At the hearing for the adjustment of the alimony, plaintiff submitted a balance sheet of the corporation which had been prepared by appellant's bookkeeper under his orders, which showed that, taking into consideration all the corporate expenses and salaries, depreciation, and taxes paid at the end of the first seven months, the corporation had a surplus of $9,972.71. This was over and above the $2,600.00 withdrawn by the wife from the corporation before the suit was filed, which amount was used by her to pay community expenses and some obligations of the corporation. It appears that the original capital investment defendant made in the corporation was only $1,200.00. At the inception of the corporate business, he was its sole stockholder. However, after this suit was filed but before he was served with the restraining order prohibiting his parting with community property, defendant caused the corporation to issue 1,000 additional shares of stock which the corporation purportedly sold to a third party for $2,000.00; the corporation also gave another third party 80 shares of stock purportedly in consideration for services rendered. The issuance of the additional stock tended to greatly dilute appellant's interest in the corporation, and, in fact, relegated him to the status of a minority stockholder. Of course, the bona fides of the stock transactions are questioned, but we do not think it necessary to resolve the controversy arising.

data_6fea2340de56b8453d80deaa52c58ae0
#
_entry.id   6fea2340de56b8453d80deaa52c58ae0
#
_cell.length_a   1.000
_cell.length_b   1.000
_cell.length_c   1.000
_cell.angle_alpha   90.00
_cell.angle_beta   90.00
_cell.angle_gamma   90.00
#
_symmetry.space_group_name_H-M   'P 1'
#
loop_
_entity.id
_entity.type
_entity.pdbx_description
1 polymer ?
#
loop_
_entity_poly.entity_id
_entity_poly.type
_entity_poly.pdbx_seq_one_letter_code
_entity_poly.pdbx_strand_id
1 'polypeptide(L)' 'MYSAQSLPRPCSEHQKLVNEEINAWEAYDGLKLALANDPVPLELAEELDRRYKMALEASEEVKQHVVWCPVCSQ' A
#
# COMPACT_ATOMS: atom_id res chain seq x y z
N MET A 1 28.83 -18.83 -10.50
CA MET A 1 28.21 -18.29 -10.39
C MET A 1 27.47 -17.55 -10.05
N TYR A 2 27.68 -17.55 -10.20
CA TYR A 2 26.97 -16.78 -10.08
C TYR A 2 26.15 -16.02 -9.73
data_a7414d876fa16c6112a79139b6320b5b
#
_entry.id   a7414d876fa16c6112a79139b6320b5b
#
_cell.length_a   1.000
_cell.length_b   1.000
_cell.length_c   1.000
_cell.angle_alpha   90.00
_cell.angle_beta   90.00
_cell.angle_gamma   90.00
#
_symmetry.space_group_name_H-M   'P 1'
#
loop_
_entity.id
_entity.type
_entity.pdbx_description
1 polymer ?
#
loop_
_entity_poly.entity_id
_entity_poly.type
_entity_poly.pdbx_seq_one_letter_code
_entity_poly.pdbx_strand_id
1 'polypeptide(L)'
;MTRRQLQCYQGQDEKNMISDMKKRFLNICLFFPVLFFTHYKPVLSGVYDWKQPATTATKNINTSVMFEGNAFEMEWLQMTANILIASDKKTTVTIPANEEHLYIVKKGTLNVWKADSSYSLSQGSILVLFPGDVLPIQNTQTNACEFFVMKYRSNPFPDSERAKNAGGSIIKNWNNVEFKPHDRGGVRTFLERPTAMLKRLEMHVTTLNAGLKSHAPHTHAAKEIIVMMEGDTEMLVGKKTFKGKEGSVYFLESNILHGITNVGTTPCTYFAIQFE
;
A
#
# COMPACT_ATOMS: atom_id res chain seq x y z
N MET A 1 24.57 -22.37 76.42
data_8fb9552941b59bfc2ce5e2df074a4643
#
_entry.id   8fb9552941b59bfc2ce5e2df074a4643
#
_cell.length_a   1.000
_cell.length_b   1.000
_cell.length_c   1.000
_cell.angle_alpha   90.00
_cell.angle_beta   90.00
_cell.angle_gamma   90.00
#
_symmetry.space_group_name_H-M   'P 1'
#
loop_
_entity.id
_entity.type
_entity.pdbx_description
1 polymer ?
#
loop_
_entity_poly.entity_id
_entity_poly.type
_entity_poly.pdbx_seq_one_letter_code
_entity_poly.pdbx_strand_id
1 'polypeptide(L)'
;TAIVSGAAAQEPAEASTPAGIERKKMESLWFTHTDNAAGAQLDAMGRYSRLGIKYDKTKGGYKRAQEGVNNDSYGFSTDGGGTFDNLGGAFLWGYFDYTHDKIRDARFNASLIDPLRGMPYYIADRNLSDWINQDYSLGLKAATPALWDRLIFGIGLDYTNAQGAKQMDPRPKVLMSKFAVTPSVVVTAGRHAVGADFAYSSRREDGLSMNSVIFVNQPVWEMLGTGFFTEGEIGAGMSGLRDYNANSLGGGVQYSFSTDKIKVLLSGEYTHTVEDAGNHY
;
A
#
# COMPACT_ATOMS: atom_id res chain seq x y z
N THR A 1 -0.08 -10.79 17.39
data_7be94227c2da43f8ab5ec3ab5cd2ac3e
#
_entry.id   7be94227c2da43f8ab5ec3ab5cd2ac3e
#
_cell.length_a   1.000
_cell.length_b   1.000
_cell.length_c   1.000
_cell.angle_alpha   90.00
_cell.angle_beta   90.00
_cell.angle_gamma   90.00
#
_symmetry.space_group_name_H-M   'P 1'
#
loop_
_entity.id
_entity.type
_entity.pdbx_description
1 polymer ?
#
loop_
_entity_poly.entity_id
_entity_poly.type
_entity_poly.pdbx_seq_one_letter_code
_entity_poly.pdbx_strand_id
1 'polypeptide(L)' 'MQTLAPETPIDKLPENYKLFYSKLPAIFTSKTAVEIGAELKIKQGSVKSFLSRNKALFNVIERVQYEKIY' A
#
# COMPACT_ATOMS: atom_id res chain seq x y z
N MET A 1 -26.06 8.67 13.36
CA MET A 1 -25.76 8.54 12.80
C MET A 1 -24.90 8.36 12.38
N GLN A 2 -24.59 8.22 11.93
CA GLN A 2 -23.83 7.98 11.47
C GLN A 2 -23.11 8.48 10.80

The record shows that plaintiff is in a poor state of health and requires periodic medical attention; she has to meet substantial medical bills, and because of her condition, she requires special foods. The matrimonial domicile is located in Metairie, Louisiana, approximately two miles from the nearest bus stop and approximately four miles from the nearest shopping center, making her use of automotive transportation essential. She estimated that her bare living expenses, including upkeep of the automobile would run to approximately $360.37 per month in addition to shelter.

Appellant argues that the judgment works a hardship upon him and is unreasonable. He points out that the installments on the mortgage on the community home are $116.11 each month and that the payments on the indebtedness due on the automobile are $135.80 per month, and in addition thereto, there are other community obligations to pay.